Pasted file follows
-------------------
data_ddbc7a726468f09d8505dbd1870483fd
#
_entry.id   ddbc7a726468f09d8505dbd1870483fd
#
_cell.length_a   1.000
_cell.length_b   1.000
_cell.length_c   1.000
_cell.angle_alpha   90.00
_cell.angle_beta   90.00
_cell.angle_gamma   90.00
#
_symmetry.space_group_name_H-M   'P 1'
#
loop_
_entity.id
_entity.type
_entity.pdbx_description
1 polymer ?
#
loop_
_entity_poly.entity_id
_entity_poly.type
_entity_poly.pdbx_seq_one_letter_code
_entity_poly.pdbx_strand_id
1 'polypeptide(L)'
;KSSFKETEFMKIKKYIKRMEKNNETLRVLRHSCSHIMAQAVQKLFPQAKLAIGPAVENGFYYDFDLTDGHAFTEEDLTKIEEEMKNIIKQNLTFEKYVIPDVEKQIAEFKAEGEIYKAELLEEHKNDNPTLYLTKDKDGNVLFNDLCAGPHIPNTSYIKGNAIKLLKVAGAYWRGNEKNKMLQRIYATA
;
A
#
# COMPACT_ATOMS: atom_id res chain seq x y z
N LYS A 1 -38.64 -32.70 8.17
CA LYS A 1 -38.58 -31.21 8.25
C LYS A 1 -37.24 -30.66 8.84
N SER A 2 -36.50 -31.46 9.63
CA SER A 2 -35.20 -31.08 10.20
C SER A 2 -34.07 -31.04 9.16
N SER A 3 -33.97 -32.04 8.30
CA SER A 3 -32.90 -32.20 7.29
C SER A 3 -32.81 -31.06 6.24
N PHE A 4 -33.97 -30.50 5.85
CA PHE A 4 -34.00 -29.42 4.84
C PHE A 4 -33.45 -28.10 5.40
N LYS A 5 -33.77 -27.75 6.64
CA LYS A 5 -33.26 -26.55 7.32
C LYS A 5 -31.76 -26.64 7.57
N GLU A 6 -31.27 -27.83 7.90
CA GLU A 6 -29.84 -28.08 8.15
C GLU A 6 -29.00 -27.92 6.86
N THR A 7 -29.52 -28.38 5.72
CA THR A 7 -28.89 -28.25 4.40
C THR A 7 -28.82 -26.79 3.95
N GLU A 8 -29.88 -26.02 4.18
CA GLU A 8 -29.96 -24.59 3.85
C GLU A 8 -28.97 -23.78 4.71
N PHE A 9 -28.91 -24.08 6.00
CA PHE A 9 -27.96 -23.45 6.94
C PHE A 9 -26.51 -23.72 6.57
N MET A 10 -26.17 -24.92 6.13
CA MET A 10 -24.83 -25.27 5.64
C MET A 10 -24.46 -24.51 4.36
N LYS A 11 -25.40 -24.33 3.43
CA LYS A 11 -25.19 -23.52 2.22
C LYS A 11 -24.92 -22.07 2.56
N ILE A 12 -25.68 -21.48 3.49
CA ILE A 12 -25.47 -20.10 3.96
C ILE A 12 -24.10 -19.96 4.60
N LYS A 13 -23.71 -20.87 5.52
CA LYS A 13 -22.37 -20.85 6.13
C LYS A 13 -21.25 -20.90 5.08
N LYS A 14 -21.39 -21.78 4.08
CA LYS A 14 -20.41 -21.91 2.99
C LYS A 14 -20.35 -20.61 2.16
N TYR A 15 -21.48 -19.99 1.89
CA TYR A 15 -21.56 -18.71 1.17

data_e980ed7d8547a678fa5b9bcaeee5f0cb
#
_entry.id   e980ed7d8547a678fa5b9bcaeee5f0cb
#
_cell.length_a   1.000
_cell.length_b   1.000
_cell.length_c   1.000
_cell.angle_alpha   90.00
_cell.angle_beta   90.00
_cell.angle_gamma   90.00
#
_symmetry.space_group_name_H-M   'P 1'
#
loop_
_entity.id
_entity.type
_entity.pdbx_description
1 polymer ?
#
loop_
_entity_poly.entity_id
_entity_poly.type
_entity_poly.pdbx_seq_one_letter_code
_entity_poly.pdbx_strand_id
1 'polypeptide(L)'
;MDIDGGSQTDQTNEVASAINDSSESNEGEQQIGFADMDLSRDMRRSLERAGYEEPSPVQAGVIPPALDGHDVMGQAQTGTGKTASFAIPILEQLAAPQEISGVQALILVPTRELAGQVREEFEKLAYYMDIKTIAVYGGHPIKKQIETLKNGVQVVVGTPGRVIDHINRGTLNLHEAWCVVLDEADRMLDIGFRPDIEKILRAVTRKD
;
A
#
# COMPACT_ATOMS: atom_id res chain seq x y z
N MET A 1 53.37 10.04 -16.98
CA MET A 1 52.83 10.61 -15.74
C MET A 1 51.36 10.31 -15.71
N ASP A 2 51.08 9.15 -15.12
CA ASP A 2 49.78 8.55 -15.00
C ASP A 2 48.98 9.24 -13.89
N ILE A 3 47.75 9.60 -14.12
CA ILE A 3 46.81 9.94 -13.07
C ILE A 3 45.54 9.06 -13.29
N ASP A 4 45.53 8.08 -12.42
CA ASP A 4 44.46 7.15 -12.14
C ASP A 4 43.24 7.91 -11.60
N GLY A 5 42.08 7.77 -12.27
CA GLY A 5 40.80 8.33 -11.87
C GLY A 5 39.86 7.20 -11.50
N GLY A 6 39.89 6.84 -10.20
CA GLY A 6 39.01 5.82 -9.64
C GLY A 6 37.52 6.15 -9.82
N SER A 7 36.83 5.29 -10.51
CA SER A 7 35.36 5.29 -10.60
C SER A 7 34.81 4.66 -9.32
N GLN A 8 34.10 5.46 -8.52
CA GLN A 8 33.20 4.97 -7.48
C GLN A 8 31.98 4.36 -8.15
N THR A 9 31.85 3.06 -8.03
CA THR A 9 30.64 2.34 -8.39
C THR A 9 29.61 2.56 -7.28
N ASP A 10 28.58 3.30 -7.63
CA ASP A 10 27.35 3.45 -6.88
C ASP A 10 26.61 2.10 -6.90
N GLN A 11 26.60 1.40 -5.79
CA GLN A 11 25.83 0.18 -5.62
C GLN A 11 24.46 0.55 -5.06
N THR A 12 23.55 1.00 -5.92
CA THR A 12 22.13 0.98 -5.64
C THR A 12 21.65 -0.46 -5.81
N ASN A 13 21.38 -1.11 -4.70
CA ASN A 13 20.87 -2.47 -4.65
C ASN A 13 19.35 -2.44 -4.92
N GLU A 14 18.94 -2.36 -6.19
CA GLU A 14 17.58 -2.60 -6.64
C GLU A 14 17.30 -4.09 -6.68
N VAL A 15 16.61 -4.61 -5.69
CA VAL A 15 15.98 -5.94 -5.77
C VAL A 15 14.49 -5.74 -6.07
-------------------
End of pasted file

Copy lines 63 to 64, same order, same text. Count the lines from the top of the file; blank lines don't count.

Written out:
C LYS A 11 -24.92 -22.07 2.56
N ILE A 12 -25.68 -21.48 3.49